The addictive power of technology. It’s like ivy on the edifice of our culture, every day growing stronger and finding more and more places to thrive. Today, wherever we go—to work, to school, to the park, to the bathroom, to bed—our technology goes with us to help us, inform us, entertain us, and keep us “connected.”
We all know this and sometimes it makes us sad. Somehow, we know that we’ve lost something. Was it a relationship? A creative idea? A memory?
We are also willing to talk about it, especially as we see it in others. We cluck our tongues and wag our heads about the “youngsters.” We gasp at the college students and their video games. “What is our world coming to?” we wail. But sometimes, when we’re honest, we admit the power that it has over us, too.
This is an important admission, but once we make it, there is yet a harder question that faces us: “Are we going to do anything about it?” Like with eating habits and exercise, talk is cheap.
A Worldwide Addiction?
I recently returned from teaching at a Bible school overseas. Imagine me in class as I announce that we will take a 10 minute break. Within seconds, nearly every student has pulled out a phone or computer. For 10 minutes, I sit and look at these 15 faces, lit up by flickering lights. Then class begins again.
I am not trying to disparage these students. This is becoming our world culture. Is it becoming a worldwide addiction?
Technology can be wonderful and useful for so many things. I’m no advocate of a return to scrolls and wax tablets. Like you, I rely heavily on these tools to do my day-to-day work. But I don’t know anyone who is blind to the negative effects that it can have if allowed to take control. It can make relationships superficial, dry up creativity, sap thoughtful extended concentration, and just plain waste our time.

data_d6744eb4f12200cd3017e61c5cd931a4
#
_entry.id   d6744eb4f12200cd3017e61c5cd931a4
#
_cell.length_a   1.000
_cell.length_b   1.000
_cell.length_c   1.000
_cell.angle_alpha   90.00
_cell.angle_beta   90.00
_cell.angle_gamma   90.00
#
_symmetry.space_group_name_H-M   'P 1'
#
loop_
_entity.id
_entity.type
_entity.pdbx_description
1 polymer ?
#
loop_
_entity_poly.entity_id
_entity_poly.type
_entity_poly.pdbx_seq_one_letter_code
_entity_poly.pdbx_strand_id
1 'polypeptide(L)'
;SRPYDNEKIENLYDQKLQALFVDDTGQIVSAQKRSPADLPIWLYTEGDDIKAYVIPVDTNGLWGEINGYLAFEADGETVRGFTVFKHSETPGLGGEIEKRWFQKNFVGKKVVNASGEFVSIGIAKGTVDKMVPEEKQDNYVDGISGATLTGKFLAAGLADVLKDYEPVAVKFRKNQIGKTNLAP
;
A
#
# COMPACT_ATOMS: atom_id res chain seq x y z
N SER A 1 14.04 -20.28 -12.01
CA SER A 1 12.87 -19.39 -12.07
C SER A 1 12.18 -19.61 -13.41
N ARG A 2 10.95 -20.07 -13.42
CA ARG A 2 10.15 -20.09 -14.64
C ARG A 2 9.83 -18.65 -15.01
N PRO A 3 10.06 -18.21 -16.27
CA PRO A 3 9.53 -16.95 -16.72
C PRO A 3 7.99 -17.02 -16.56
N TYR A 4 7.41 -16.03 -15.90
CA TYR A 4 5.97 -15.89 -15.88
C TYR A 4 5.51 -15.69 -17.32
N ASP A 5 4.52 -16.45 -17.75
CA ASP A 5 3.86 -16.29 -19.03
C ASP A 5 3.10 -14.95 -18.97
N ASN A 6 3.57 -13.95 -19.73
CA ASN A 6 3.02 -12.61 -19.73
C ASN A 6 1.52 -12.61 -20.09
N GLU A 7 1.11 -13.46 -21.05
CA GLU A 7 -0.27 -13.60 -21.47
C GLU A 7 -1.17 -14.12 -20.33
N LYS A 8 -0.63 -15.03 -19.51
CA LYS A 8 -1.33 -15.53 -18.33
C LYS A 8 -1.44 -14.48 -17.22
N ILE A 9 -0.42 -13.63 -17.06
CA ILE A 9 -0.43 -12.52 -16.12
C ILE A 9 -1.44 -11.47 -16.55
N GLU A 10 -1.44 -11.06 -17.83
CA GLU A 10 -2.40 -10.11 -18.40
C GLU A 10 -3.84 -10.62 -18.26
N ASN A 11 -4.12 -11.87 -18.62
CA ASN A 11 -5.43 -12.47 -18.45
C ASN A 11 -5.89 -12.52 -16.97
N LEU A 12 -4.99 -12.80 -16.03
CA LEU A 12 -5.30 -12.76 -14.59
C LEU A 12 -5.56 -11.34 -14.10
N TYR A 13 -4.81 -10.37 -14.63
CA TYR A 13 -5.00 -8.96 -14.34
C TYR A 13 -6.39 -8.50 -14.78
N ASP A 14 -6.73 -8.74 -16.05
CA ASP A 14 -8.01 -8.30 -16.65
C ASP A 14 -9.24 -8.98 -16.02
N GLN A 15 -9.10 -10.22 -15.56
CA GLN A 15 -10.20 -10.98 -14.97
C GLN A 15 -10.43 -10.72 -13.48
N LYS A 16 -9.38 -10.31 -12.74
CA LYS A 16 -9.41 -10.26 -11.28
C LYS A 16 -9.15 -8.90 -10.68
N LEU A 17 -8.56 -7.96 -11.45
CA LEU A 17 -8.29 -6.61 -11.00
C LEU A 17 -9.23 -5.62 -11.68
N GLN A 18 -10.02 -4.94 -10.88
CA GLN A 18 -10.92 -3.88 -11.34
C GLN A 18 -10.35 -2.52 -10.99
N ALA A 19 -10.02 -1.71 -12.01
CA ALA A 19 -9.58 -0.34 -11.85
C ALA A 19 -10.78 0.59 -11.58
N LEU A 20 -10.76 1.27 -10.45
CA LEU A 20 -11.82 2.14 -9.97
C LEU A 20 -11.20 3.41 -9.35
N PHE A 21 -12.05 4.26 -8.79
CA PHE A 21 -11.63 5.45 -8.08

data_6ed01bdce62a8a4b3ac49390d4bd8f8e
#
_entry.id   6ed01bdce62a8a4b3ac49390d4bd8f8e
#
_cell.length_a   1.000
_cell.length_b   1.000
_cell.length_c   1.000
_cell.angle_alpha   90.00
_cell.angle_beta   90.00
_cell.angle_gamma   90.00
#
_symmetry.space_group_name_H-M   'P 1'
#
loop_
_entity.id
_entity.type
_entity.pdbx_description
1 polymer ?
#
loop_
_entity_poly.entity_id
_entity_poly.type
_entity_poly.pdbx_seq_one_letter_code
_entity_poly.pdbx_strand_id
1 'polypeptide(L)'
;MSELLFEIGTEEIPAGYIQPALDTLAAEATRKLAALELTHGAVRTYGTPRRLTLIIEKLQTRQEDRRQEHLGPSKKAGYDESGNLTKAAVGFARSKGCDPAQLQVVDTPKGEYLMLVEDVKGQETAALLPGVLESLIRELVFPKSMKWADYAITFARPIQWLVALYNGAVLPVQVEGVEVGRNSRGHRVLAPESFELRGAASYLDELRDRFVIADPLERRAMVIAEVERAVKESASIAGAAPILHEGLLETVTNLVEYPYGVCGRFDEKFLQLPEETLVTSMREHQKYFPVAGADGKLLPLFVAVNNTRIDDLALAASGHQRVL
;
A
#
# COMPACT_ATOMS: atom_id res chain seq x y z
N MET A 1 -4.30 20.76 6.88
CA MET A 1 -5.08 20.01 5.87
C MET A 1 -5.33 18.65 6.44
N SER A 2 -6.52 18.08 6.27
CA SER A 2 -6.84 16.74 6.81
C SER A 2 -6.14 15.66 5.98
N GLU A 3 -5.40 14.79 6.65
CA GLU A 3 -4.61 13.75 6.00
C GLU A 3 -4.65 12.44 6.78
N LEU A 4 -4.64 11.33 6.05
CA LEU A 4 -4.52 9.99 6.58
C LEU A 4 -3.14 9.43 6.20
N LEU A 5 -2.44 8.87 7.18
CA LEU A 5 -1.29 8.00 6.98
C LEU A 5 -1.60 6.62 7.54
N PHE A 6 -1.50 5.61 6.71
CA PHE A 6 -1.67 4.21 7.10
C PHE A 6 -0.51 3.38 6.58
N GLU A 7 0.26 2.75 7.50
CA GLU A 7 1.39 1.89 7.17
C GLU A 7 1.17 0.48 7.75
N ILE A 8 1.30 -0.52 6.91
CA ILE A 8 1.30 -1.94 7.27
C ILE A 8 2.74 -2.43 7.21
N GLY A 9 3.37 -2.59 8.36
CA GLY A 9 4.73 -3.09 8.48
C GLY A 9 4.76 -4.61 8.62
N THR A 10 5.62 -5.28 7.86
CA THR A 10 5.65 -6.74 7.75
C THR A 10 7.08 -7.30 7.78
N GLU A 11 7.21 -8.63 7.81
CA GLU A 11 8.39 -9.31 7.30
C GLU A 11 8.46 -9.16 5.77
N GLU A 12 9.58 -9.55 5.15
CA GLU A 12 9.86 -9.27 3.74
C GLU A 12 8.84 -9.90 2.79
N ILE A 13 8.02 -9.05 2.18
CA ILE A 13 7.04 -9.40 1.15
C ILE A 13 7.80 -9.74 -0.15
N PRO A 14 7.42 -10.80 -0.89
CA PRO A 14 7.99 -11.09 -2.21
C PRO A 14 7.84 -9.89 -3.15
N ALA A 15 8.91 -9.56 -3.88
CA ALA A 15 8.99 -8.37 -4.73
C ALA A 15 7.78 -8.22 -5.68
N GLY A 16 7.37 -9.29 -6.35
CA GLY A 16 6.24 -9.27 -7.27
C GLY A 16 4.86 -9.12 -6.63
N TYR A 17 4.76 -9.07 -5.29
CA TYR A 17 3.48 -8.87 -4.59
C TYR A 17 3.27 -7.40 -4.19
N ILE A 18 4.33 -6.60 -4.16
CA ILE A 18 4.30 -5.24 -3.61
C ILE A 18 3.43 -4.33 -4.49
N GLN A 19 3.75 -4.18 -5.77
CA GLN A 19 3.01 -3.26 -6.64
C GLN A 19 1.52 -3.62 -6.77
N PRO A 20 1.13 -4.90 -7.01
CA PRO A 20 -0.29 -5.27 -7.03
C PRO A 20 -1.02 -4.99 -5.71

What will you do?
Yes, I know, this is yet another article lamenting the effects of technology in our day. But maybe this article will be just a little different, because I’m not just pointing out the problem, I’m really asking, “Are we going to do anything about it?” I don’t mean at a cultural level, but personally.
If you think that the internet may have too much of a hold on your time and interest; if it harms your ability to pray, to relate to others, to concentrate; if you believe that perhaps your life could be richer, even more godly if it were freed from this power, let me offer you a few practical suggestions. I hope you will use them, and even modify them, in ways that fit your life.
- Consider setting a time each day when you are committed to being disconnected. Perhaps this is between dinner and 8 pm, a time when you can connect in a real way with your family and others.
- Reconsider your use of social media. Do you really need several social media accounts? Maybe you should just stick to one or two and get off the others.
- Think carefully about the apps you have on your phone. Are these apps distracting you? Do they fill your free moments and even your not-so-free moments? Think of your phone as a tool and use it insofar as it is useful. Is it really enriching to your life to have games or Facebook so readily accessible? We should even think about news and sports apps carefully. Do they provide you helpful information or do they just entertain you with a barrage of stories that have very little effect on your life?
- Evaluate honestly whether or not TV is adding value to your life. I’m in no way opposed to a little entertainment now and then and a movie or TV show may be just the right thing, but I’ve been in many homes where the constantly flickering TV screen dominates the family life. One alternative form of entertainment is reading out loud. My wife and I have really enjoyed doing that together this last year.
- Think about going “old school” with a few things that you do. Perhaps you would want to switch back to reading hard-copy books. Or maybe you want to journal with pen and paper. Who knows? It might even be fun to write a real letter now and then!
- Finally, try a once-per-month “fast day.” This may be a weekend day when you don’t have as many responsibilities that require the use of technology. Try not to use your phone except to call and receive calls and commit to staying off the internet completely. I think you will enjoy this oasis time immensely.